Strategic distancing could be the way forward as the lockdown eases in phases and could keep the number of COVID-19 infections stable.
In a study in the journal Nature Human Behaviour, Dr. Per Block, Professor Melinda Mills and a team from Oxford’s Leverhulme Centre for Demographic Science, in collaboration with researchers from Zurich, have carried out extensive modeling on the impact of loosening the lockdown on the course of the virus. It shows that by practicing strategic distancing, the infection rate can be minimized as compared to simple social distancing in a post-lockdown world.
New ways of social distancing need to be innovated
According to the research study, strategically reducing contact is more favourable than complete isolation and, thus, can keep the curve flat in the long run.
Dr. Block, lead author of the article states, ‘We demonstrate that strategic reduction of contact can strongly increase the efficiency of social distancing measures, introducing the possibility of allowing some social contact while keeping risks low.
‘This approach provides nuanced insights to policy makers for effective social distancing which can mitigate negative consequences of social isolation.’
He adds: ‘We demonstrate how simple changes within individuals’ social networks, and network-informed constellations within businesses and schools, can alter the rate and spread of the virus.’
This is what we need to consider:
The Oxford study looks at three strategic options:
- Increasing similarity of contacts (homophily), by temporarily restricting contact to those who share key similar features, such as living in the same neighbourhood, where possible.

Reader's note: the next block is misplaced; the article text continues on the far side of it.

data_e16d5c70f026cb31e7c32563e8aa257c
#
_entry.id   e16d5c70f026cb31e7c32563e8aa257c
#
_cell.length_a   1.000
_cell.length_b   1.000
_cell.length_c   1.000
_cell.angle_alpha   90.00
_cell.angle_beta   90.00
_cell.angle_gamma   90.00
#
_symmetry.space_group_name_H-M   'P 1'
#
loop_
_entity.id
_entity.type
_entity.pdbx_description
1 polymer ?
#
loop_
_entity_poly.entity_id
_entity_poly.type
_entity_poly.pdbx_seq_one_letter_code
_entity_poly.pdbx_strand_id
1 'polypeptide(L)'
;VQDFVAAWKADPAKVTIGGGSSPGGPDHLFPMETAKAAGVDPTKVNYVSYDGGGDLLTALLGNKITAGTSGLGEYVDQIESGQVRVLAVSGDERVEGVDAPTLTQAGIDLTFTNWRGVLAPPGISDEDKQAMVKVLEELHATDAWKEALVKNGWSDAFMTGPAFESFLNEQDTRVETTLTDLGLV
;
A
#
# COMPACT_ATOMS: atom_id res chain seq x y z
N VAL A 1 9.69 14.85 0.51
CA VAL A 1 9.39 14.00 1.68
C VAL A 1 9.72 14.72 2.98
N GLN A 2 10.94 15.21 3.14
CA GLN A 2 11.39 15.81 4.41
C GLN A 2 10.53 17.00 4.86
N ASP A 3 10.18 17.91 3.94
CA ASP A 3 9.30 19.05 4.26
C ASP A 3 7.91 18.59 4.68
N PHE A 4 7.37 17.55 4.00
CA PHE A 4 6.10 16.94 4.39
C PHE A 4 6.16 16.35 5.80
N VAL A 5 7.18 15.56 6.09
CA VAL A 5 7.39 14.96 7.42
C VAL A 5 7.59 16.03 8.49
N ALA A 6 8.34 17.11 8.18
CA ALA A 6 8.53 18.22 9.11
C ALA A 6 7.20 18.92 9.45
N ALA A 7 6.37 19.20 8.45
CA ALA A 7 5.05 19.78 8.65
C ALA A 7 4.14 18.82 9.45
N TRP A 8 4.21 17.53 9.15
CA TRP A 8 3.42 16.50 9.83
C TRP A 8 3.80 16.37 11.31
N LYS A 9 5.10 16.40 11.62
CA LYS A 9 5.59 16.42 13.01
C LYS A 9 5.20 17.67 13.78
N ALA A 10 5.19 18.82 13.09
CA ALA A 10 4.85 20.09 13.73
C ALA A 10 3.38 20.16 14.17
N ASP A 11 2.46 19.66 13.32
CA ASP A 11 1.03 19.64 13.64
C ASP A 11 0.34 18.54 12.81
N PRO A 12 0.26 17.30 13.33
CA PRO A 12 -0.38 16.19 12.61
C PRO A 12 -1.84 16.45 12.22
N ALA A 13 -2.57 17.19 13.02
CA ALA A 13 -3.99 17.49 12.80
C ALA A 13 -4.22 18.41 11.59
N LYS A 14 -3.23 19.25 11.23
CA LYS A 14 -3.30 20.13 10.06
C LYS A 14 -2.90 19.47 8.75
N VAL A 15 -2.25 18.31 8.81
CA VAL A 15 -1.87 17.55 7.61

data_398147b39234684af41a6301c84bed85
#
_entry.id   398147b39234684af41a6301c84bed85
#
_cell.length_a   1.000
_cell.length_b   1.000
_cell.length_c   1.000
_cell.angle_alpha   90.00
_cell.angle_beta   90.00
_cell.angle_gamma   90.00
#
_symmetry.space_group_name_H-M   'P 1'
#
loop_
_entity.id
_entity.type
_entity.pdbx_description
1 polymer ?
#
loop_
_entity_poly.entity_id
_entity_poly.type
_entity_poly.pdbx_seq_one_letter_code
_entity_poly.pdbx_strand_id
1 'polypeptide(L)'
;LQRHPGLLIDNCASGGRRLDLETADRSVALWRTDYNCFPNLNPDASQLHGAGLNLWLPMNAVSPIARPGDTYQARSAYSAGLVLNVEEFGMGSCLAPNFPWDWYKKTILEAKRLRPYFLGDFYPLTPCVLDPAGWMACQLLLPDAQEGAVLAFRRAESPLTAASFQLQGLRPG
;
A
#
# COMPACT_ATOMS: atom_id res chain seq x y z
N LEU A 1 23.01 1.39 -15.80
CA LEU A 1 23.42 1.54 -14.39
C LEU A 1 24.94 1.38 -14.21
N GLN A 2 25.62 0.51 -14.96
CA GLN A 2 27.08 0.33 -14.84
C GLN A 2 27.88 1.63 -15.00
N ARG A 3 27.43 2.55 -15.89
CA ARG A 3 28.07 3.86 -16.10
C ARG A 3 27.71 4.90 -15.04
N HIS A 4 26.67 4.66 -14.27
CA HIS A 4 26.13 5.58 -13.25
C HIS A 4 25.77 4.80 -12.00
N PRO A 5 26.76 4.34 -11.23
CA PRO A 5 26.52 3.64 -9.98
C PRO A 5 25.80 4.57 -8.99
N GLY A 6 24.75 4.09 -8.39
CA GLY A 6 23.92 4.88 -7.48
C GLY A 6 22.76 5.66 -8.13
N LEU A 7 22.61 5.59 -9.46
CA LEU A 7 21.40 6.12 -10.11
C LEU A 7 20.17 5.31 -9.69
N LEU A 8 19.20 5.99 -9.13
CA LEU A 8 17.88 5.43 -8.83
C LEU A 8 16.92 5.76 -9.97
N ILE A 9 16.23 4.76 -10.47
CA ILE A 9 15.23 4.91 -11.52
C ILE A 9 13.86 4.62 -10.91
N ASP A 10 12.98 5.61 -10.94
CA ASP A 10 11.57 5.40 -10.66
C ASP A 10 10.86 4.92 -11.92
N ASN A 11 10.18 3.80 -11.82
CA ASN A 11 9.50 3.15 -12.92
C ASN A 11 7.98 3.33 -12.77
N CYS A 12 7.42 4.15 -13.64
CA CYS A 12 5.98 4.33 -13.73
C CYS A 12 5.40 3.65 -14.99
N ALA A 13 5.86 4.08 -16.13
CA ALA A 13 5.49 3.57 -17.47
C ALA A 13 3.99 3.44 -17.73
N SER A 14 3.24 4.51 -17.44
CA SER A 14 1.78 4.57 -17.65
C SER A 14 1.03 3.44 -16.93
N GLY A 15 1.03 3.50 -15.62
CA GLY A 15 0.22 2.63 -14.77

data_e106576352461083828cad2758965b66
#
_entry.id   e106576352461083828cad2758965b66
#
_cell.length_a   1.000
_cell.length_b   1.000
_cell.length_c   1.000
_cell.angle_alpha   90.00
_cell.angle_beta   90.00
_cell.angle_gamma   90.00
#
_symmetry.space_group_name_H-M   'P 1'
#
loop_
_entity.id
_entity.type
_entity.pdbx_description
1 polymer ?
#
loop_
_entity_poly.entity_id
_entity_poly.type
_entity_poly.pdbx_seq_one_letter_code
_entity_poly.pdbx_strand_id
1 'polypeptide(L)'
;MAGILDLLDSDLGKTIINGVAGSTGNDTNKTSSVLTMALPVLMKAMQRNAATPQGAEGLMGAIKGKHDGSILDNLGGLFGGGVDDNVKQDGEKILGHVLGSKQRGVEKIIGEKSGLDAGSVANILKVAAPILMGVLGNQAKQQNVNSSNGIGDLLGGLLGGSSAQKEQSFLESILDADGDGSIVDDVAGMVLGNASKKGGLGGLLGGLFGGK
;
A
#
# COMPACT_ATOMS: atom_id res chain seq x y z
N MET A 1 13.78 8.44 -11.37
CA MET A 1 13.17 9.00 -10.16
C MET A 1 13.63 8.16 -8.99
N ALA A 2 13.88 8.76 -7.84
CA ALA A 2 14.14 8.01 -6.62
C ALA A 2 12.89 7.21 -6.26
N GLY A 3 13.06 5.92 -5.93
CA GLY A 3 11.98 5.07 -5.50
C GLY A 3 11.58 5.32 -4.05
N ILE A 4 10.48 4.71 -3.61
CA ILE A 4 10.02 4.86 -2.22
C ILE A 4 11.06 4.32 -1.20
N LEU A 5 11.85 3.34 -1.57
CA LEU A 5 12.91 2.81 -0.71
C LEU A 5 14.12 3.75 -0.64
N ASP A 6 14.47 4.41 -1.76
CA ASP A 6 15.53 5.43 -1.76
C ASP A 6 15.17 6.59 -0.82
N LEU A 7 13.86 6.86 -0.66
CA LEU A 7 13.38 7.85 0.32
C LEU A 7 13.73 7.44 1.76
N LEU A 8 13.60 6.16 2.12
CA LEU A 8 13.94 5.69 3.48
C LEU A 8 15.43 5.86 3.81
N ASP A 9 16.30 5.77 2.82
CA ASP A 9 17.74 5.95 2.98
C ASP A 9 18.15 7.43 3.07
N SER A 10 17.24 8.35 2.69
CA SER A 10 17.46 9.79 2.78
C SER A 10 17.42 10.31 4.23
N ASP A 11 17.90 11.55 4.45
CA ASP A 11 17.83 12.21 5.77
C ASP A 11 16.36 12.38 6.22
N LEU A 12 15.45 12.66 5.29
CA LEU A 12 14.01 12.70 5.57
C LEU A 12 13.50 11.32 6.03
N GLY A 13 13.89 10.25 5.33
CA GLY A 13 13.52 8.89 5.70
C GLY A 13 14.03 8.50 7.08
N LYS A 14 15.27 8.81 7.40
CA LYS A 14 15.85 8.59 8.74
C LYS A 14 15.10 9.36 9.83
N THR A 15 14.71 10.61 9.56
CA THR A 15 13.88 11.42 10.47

- Reducing interaction with people who are not connected to one’s usual social contacts, in order to decrease ties that bridge social clusters.
- Repeatedly interacting with the same social contacts (repetition), by creating micro-communities, commonly referred to as social bubbles.
The strategies allow more social contact in an organized and planned manner. The study maintains, ‘All three of our strategies substantially slow the spread of the virus compared to either no intervention or simple, un-strategic social distancing.’
Social distancing vs. Social contact
The most effective strategy would be the third one where contacts are limited and interactions are restricted to those few repeated contacts.
The maintenance of patterns in contacts such as interacting with the people who live in the same neighbourhood and reducing interaction with others, such as occasional acquaintances, was also found highly effective as compared to reducing contact at random.
According to the study, reducing high-impact contact rather than reducing or removing it overall, can mitigate adverse social, behavioural, and economic impacts of lockdown approaches while keeping risks low.
Bottomline of every safety measure and social distancing procedure
These strategies reduce the recognized psychological and physical harms of extended social distancing. Strategically reducing contact may be more acceptable to people than complete isolation and therefore lead to increased compliance.
The study further maintains, ‘Strategic contact reduction has a substantive effect on flattening the curve compared to simple social distancing consistently across all scenarios…Since most individuals in a post-lockdown world need to interact across multiple social circles (e.g., workplace, extended family), employing only one strategy might not be practical.’
The study suggests that even a combination of the strategies is preferable rather than adopting no strategies of reducing contact.
The research states, ‘We provide clear social network-based strategies to empower individuals and organisations to adopt safer contact patterns across multiple domains by enabling individuals to differentiate between ‘high-impact’ and ‘low-impact’ contacts.
‘Instead of blanket self-isolation policies, the emphasis on similar, community-based, and repetitive contacts is both easy to understand and implement thus making distancing measures more palatable over longer periods of time.’
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